“Mainers were early adopters,” says Walters of Subaru’s popularity in Maine. “They realized you could drive them ten to fifteen years.”

One of those early adopters was Jim Charette of Lake Region Imports in Westbrook. In 1982, he moved his repair shop to Route 302 in Westbrook and began selling used Subarus. People told him he would go broke specializing in one make, but he’s still going strong thirty years later. “Most people who have Subarus, if they have one in the family, they’ll have five or six,” says Jim. “If they’re driving a Subaru, their kids will be driving a Subaru. We now have third generation customers. It’s almost a cult.”

Jim Charette attributes the brand loyalty to the reliability and longevity of Subarus, but the initial attraction is traction. “Once you’ve had all-wheel drive,” he says, “it’s a feature difficult to trade for front-wheel drive.”

“People like Subarus as a daily driving car because they are extremely reliable,” adds Dave Getchell. “At four degrees below zero, you know it’s going to go.”

Bill Hager knows all about that vaunted Subaru reliability. We went to the University of Southern Maine together back in the 1970s and Bill worked at Portland International Jetport for thirty-two years until he was downsized and outsourced in 2003. That year he invested $6,200 in a 1996 Subaru Legacy station wagon with 86,000 miles on it working for a courier service delivering packages all over New England. Today that workhorse Legacy has 637,000 miles on it.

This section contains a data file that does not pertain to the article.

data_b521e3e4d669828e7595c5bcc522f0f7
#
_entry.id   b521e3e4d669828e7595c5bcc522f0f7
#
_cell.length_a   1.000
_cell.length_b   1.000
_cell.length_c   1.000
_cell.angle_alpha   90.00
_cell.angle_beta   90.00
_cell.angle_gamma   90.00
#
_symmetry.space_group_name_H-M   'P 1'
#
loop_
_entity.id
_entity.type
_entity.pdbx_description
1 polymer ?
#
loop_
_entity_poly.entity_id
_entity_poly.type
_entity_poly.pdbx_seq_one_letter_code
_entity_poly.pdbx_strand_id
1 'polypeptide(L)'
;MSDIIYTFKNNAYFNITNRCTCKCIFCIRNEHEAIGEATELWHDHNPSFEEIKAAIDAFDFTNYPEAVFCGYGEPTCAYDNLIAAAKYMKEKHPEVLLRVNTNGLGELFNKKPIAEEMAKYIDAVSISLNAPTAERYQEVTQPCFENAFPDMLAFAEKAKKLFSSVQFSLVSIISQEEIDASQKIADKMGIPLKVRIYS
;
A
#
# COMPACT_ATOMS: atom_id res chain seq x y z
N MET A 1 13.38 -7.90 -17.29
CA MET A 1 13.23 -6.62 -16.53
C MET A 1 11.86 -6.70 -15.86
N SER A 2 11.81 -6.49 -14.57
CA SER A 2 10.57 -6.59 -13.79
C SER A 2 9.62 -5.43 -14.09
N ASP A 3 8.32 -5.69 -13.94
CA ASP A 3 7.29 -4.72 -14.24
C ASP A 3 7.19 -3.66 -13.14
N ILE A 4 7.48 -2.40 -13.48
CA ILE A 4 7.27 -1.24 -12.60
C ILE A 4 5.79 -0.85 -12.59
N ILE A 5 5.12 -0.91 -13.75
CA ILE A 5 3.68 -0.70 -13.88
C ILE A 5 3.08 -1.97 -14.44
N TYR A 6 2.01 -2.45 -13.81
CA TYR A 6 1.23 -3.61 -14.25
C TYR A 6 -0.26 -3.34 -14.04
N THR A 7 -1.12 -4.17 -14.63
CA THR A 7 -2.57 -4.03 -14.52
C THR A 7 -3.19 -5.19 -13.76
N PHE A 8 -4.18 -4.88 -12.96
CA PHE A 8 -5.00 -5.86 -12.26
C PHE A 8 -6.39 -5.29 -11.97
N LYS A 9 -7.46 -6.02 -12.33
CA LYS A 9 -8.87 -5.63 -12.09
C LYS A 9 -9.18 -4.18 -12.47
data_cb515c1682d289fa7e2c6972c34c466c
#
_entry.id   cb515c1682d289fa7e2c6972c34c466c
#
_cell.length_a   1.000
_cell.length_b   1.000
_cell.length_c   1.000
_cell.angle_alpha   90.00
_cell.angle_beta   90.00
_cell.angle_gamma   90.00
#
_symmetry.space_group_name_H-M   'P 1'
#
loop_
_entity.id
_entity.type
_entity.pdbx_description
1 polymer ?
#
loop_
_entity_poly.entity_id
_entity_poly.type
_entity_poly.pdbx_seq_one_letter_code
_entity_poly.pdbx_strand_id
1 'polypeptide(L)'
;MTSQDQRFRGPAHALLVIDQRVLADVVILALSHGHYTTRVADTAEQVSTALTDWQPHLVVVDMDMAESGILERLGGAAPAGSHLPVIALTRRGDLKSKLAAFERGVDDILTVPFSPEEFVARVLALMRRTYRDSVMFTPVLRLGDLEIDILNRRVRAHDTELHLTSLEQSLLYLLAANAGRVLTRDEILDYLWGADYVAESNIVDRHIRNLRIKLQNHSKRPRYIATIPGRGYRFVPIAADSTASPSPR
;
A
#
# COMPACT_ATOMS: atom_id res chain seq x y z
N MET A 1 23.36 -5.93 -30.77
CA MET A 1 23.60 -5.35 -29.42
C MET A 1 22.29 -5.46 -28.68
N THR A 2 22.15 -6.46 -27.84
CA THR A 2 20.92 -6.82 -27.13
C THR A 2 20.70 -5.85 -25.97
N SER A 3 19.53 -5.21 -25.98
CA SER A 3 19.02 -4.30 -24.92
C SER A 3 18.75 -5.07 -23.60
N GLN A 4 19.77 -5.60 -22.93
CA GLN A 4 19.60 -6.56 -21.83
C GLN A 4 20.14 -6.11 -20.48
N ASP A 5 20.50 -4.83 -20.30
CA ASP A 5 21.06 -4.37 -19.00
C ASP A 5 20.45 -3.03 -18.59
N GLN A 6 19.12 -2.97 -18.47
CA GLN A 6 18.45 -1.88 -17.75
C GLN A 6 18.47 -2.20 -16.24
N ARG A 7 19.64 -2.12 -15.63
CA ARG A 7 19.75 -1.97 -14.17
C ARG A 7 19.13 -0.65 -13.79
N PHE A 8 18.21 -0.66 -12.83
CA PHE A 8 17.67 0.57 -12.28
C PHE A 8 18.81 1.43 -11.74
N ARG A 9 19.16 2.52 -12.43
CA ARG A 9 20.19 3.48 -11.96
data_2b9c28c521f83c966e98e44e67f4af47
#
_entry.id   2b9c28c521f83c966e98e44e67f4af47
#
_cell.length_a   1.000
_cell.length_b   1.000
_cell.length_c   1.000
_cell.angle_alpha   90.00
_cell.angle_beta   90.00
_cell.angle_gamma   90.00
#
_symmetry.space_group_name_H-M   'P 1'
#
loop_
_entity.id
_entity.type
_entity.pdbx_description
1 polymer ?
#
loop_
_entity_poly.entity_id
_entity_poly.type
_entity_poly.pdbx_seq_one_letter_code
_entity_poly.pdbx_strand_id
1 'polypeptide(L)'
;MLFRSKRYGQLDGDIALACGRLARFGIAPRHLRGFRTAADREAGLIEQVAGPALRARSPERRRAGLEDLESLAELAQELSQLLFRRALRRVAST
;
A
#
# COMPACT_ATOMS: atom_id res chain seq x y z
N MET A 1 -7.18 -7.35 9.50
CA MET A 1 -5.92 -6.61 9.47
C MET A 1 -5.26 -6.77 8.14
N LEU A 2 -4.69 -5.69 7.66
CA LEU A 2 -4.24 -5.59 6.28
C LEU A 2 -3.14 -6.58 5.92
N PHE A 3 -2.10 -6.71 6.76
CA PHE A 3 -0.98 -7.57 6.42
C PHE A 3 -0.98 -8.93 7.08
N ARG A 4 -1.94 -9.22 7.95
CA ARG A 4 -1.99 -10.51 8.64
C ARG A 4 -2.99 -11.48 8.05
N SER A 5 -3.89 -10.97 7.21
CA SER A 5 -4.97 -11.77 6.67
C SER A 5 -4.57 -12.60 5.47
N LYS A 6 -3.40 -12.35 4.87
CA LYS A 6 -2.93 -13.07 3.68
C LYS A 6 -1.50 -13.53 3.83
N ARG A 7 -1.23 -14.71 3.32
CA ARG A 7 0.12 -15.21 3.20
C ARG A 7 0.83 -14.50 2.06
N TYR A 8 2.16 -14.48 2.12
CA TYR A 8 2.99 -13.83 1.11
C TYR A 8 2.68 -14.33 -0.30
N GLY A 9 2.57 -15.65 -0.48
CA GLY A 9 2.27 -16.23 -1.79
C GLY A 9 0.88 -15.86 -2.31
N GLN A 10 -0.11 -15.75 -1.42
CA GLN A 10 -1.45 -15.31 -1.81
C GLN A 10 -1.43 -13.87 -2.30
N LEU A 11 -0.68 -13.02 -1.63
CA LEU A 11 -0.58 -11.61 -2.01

“In the ten years that I’ve had that car,” Bill reports, “it’s probably been on the back of a wrecker five times.When I was driving 1,500 miles a week, every other Friday morning at 7:30 I had a standing appointment at Lake Region Imports for an oil change.”

Bill has cut back on his courier trips a bit, but his Subaru is still going strong. Turns out the 1996 Legacy is well-known among Subaru enthusiasts for being virtually indestructible if properly maintained.

“One of the reasons Subarus are so long-lived, dependable, and reliable,” explains master Subaru mechanic Chip Levine, “is that they’ve always used the horizontally-opposed four-stroke boxer engine. They’ve had one style engine for more than twenty years.”

Boxer engines are flat because pistons move in and out sideways instead of up and down. This allows Subarus to have lower front ends and lower centers of gravity.